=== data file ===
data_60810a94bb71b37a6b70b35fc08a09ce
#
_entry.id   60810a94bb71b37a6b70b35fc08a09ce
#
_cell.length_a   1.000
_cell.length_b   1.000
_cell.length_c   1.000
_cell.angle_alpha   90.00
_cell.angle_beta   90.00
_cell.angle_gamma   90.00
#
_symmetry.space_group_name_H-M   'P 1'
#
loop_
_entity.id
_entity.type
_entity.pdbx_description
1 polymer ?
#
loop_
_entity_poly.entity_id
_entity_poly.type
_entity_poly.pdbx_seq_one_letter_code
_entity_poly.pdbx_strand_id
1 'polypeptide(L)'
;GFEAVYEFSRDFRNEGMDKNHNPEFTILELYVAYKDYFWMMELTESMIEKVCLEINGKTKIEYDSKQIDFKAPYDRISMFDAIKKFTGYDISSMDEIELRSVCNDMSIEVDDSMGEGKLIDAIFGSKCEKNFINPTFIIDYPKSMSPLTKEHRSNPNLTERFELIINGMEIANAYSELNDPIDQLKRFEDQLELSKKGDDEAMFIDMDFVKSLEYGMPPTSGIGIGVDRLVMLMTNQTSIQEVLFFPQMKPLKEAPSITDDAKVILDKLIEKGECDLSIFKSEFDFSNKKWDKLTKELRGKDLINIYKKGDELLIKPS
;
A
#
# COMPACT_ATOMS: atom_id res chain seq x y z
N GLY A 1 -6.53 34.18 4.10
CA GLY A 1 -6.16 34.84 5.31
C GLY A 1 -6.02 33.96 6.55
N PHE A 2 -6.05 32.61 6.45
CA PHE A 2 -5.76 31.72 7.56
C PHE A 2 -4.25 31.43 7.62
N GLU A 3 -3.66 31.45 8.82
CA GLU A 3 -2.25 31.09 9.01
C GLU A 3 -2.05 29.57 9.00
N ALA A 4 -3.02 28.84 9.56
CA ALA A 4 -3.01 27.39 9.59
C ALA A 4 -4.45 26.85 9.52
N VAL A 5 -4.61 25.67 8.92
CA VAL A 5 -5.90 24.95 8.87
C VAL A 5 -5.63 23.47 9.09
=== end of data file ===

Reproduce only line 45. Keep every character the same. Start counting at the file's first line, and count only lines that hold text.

C VAL A 5 -5.63 23.47 9.09